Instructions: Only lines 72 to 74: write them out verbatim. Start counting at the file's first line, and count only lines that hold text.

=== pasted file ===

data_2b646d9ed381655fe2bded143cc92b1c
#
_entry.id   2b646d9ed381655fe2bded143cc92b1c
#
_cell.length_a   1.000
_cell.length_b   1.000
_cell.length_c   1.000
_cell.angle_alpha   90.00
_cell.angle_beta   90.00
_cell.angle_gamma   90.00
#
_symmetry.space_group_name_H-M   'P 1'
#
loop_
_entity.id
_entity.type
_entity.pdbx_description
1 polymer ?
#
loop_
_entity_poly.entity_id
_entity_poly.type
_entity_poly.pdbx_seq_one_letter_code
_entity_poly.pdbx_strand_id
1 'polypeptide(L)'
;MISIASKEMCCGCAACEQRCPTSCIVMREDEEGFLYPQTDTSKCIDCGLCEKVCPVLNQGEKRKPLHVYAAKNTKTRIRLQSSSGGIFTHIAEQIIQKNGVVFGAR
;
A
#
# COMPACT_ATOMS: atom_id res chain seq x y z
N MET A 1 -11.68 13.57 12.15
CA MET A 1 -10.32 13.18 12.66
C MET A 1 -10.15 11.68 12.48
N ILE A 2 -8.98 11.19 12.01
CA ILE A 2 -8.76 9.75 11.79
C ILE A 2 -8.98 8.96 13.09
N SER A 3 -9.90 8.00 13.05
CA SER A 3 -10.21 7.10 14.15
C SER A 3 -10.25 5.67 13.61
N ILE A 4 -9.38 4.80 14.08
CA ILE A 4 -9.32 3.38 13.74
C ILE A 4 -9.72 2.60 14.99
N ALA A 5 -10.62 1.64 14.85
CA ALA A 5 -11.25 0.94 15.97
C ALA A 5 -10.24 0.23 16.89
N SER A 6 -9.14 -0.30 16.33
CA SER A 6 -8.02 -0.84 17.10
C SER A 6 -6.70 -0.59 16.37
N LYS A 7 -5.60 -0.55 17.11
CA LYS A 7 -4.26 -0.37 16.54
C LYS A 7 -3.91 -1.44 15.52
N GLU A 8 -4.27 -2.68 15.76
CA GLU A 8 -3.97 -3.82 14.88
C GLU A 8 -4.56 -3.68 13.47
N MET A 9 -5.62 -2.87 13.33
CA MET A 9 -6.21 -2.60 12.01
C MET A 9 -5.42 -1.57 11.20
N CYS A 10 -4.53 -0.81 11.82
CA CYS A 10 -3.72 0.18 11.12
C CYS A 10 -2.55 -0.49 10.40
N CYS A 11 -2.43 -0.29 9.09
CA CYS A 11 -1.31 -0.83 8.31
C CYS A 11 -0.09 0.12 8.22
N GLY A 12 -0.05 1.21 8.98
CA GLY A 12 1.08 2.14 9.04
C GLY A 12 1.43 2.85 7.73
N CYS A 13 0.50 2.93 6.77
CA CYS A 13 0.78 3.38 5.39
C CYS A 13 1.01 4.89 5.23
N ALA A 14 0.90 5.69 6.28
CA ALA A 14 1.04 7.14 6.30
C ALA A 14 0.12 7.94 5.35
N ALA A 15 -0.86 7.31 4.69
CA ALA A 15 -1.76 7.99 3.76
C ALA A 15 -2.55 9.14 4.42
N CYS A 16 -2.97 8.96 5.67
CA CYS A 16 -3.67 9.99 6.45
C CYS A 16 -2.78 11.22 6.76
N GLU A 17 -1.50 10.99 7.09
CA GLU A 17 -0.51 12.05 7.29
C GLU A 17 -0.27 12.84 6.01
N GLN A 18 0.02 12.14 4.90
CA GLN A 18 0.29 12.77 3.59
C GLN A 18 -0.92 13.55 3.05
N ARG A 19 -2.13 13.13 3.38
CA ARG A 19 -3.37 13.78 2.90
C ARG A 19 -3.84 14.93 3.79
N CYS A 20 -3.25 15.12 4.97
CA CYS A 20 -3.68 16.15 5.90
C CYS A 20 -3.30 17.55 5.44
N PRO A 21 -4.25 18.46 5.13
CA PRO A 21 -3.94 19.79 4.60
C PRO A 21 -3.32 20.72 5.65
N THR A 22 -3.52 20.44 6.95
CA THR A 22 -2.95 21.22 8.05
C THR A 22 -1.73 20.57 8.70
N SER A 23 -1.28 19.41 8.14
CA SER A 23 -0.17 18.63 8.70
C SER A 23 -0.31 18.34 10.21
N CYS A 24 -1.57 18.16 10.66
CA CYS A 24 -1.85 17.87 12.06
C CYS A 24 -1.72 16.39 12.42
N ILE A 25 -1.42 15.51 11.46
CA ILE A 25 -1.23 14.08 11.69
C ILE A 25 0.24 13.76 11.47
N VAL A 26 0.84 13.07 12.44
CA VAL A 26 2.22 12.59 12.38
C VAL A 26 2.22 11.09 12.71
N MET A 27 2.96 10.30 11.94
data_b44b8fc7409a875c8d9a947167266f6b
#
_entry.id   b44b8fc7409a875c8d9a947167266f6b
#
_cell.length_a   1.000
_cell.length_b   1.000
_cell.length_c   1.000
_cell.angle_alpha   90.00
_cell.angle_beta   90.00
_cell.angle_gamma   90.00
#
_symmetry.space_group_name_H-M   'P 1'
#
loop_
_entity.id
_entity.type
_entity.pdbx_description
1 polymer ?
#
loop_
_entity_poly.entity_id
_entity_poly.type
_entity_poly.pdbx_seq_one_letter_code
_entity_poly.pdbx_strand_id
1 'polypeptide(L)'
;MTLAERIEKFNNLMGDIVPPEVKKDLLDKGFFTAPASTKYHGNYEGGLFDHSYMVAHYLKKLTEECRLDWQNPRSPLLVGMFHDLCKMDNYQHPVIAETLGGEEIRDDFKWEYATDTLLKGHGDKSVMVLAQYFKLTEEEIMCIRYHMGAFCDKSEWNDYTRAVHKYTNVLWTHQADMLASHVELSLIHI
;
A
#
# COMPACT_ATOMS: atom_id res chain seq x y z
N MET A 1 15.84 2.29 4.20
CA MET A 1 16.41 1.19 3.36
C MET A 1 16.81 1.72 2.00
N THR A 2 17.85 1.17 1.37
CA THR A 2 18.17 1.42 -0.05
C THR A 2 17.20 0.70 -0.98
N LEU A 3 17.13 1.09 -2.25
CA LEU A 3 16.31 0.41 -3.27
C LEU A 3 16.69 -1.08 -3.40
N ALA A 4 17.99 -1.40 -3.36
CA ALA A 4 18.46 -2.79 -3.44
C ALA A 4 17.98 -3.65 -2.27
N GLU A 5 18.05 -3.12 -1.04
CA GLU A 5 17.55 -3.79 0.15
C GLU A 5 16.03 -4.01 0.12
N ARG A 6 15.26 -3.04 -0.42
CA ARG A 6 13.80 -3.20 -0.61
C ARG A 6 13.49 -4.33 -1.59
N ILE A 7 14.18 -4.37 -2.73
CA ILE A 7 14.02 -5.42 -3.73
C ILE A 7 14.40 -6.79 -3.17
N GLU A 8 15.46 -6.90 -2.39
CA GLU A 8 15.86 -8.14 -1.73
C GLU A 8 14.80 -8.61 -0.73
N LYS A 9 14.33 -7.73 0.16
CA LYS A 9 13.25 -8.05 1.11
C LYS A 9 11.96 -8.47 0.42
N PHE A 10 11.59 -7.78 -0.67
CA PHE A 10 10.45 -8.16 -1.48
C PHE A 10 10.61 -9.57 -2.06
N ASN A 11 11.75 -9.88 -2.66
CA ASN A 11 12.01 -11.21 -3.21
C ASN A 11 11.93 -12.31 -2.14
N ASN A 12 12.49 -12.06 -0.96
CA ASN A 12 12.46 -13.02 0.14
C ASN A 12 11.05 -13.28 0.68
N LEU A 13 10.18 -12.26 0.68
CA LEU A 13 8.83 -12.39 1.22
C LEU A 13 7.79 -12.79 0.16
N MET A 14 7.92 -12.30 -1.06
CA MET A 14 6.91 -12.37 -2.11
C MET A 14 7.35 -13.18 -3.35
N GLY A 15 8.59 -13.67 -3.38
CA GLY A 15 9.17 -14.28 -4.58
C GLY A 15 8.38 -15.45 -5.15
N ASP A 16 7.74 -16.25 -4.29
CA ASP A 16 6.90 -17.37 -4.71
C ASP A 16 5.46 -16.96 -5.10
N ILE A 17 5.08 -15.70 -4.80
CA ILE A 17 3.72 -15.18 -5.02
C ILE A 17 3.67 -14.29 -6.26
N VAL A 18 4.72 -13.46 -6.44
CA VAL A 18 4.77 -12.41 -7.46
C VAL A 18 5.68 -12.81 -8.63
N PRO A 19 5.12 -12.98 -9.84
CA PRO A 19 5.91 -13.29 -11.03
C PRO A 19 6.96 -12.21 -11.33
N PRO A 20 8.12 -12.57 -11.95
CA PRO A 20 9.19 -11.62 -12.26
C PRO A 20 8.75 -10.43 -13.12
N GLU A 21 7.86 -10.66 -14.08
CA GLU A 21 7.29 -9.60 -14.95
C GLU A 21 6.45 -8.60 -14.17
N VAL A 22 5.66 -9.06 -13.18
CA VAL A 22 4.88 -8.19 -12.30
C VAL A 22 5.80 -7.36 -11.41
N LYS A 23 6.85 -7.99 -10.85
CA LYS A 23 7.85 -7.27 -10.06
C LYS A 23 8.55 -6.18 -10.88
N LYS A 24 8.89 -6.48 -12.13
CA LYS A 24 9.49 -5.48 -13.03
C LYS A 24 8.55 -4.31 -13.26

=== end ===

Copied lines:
C ALA A 14 0.12 7.94 5.35
N ALA A 15 -0.86 7.31 4.69
CA ALA A 15 -1.76 7.99 3.76